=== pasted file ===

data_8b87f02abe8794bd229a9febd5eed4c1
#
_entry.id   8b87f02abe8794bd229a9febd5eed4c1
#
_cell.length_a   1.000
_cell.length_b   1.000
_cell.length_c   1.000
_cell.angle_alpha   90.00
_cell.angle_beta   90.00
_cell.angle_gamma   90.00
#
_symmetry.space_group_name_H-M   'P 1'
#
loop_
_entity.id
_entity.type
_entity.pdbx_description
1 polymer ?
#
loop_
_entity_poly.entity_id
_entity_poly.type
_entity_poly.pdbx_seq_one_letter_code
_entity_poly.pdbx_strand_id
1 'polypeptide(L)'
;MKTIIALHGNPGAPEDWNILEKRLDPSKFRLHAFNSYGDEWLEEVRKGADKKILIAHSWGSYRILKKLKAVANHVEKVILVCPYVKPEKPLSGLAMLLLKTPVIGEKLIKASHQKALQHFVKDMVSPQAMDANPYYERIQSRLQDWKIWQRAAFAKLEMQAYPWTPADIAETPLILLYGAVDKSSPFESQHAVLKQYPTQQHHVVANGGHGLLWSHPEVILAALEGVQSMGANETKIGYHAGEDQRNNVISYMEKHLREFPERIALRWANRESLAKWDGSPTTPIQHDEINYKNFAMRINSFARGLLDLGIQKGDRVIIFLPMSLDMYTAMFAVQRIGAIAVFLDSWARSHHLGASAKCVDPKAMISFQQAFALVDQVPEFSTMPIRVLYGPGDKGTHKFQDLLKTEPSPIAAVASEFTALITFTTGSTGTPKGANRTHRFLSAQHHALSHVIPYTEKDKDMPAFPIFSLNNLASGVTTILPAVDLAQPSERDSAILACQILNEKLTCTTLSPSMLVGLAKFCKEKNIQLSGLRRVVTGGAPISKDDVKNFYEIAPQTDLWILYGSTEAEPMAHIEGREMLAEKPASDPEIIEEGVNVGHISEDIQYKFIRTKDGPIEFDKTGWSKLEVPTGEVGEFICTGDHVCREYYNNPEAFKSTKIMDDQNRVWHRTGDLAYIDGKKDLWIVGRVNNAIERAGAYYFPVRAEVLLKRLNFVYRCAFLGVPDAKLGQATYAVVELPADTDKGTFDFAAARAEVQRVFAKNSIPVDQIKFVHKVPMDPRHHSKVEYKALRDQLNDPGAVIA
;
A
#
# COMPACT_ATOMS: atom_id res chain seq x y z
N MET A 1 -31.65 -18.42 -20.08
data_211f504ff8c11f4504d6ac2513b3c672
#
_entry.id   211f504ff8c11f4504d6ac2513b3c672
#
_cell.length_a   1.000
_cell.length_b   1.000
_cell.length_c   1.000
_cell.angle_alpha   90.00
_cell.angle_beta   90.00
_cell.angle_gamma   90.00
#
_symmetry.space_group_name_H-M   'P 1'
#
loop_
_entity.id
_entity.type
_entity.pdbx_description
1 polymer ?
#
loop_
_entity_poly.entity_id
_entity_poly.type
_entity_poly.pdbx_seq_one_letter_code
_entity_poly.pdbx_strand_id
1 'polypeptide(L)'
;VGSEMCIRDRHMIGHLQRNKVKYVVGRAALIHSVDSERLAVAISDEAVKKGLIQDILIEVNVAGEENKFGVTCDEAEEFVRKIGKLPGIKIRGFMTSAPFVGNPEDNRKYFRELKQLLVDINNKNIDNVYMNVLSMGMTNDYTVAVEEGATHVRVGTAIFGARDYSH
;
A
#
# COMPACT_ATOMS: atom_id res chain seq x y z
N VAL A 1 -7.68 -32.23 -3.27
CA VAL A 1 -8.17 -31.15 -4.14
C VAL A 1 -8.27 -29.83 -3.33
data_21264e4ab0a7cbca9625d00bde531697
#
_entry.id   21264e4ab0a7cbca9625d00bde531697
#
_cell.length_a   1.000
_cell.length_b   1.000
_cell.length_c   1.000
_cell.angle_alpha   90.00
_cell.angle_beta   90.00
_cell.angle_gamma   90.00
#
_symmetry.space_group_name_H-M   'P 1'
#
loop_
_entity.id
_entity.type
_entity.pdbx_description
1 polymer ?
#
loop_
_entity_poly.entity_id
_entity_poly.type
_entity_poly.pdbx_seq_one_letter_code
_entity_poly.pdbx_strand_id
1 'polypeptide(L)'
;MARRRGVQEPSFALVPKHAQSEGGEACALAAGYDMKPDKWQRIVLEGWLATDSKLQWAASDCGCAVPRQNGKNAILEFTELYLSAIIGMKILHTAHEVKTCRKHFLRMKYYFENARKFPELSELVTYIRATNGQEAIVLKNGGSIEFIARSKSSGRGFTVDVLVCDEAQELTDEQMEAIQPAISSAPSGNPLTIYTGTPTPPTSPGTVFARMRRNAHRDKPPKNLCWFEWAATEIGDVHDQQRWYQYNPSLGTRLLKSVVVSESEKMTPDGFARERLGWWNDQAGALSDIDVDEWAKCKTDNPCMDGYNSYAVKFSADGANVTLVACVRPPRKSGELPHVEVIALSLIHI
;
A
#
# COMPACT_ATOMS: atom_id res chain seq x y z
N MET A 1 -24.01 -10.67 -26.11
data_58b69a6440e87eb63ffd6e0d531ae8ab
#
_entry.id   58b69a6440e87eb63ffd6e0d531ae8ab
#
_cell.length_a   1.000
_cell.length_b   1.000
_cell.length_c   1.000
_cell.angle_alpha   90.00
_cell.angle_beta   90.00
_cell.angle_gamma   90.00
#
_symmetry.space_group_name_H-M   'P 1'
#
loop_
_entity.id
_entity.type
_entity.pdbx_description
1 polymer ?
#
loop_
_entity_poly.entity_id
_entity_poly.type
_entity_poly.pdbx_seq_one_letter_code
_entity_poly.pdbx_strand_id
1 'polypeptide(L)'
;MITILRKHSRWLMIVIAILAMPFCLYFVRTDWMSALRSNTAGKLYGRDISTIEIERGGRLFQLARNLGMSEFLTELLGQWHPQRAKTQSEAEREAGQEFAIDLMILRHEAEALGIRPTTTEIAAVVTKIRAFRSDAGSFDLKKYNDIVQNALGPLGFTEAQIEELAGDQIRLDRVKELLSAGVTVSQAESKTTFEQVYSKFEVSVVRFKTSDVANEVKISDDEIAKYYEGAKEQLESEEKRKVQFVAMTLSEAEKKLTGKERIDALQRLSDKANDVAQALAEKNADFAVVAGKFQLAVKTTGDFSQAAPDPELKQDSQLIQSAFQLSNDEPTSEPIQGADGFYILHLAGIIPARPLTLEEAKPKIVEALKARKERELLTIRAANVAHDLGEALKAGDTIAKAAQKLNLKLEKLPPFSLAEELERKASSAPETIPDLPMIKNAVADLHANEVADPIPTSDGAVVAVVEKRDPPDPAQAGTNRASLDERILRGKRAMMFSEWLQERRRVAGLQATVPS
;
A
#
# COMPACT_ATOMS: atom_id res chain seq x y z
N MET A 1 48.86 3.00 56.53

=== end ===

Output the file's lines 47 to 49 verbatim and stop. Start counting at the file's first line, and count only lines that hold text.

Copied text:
_entity.type
_entity.pdbx_description
1 polymer ?